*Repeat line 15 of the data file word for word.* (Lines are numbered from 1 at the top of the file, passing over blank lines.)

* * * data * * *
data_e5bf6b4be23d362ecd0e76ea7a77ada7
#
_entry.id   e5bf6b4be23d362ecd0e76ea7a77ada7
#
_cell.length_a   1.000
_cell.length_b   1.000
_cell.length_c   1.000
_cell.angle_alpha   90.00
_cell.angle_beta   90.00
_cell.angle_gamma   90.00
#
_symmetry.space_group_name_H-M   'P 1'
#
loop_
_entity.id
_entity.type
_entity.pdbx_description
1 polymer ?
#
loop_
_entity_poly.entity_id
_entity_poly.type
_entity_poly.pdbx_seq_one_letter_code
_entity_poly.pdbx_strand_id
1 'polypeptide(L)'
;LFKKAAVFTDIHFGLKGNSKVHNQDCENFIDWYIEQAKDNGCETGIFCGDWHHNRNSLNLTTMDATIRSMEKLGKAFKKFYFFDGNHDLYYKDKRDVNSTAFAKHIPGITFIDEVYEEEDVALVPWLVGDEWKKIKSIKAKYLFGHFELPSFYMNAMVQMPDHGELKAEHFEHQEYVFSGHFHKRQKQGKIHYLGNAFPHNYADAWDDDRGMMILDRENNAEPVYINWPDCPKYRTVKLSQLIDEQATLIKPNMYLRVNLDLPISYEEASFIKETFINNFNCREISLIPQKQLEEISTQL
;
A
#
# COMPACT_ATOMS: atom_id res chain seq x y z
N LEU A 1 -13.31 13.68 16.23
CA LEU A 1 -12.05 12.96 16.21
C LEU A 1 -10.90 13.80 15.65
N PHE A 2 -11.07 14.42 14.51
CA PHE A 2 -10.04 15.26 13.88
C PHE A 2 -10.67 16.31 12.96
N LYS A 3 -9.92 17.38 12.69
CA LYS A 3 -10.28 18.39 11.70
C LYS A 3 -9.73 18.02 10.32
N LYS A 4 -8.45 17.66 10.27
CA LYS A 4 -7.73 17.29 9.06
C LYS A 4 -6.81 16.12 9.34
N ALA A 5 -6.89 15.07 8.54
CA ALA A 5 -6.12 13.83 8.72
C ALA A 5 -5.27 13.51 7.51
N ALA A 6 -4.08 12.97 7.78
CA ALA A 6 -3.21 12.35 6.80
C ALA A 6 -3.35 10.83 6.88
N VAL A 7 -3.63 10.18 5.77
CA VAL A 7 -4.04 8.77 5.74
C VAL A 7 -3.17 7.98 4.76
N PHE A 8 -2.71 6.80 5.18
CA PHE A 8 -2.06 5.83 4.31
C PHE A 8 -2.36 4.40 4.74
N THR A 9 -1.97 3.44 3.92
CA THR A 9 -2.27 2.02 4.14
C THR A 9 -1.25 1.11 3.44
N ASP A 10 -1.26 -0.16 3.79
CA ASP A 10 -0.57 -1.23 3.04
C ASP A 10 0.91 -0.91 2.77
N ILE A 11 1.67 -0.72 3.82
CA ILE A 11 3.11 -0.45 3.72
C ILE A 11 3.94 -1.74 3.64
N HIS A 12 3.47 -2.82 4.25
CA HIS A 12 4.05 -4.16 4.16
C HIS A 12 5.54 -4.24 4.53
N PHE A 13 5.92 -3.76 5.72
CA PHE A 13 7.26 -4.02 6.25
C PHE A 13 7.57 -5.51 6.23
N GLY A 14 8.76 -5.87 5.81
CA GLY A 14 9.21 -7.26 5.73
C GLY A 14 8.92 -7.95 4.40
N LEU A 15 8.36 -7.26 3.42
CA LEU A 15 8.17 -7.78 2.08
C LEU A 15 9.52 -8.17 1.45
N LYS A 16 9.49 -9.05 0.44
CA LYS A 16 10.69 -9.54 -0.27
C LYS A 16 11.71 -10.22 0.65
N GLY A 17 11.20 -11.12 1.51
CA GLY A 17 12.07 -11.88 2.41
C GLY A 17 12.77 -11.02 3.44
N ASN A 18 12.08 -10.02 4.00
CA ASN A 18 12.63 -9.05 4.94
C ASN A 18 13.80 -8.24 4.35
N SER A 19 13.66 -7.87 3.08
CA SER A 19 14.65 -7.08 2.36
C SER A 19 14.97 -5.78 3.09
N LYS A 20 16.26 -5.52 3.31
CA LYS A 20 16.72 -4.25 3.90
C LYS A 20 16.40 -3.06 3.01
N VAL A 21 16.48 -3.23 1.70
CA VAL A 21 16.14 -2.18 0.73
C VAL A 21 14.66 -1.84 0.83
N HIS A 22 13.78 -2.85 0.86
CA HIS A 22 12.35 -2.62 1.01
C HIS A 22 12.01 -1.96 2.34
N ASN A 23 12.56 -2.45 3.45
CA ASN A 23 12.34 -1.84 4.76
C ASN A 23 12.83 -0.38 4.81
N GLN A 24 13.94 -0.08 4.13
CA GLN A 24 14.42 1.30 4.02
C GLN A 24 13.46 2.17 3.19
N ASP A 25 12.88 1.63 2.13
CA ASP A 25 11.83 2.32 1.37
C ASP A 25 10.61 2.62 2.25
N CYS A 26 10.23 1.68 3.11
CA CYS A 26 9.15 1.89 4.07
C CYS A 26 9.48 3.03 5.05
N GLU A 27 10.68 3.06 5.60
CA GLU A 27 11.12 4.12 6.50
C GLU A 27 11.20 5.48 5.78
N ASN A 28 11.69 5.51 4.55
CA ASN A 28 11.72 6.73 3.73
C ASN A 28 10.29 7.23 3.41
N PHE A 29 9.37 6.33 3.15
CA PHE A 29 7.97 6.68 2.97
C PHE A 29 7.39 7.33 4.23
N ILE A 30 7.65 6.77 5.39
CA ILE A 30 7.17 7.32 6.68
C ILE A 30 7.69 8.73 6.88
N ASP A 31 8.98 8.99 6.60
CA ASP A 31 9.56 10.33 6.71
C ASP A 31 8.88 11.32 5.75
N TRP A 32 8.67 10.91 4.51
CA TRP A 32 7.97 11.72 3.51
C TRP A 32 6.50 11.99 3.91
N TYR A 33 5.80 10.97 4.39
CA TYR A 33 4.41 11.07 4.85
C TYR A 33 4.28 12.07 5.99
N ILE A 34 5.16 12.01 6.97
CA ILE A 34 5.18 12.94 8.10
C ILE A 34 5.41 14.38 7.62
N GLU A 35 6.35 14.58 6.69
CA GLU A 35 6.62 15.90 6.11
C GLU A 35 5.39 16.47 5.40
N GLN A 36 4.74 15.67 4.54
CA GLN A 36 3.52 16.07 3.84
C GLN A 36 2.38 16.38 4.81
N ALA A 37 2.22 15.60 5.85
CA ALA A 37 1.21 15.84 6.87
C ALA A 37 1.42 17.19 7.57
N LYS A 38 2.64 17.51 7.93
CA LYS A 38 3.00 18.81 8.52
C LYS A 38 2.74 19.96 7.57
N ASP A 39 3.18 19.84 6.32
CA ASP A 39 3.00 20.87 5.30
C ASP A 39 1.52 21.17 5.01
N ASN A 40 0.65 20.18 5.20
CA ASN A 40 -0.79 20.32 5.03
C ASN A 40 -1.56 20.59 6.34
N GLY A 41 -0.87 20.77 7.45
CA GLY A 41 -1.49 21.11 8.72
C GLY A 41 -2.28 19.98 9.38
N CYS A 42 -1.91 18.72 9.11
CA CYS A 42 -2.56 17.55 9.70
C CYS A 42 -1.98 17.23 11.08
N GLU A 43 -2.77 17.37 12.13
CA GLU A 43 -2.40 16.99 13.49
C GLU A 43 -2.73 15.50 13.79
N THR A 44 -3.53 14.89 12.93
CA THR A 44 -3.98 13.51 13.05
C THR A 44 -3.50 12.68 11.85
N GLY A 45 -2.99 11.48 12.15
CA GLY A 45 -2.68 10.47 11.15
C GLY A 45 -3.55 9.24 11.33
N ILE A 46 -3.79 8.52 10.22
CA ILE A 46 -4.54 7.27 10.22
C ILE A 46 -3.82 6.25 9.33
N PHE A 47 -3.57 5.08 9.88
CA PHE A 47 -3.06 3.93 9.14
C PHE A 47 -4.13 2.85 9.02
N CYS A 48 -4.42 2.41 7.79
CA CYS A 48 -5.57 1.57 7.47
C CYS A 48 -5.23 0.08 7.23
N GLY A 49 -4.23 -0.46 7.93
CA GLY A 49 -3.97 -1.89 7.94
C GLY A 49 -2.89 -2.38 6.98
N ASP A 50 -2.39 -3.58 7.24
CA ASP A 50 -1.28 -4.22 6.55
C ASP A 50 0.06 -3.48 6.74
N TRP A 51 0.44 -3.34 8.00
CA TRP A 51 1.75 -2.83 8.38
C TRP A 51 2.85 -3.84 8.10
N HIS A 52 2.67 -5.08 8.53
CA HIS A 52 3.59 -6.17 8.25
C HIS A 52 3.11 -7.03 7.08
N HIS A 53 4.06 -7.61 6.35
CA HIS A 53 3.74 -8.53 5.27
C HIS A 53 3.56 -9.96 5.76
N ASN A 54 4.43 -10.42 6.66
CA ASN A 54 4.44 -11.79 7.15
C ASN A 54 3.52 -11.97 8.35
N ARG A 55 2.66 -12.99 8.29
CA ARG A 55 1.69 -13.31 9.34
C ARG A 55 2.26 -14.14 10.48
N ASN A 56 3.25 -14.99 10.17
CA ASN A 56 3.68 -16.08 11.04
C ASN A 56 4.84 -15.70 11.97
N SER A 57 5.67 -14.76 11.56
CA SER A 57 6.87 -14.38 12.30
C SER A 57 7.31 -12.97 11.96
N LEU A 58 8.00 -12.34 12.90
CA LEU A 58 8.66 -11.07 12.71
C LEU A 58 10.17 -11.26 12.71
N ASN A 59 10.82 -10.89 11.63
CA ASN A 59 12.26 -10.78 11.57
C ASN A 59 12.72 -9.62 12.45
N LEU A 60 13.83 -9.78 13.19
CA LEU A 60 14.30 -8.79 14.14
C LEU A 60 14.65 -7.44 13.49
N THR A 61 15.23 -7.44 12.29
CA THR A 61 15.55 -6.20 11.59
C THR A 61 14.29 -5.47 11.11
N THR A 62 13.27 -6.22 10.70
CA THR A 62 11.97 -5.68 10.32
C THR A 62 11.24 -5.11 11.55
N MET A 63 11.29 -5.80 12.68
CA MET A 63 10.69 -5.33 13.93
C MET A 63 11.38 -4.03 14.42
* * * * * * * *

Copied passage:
_entity.id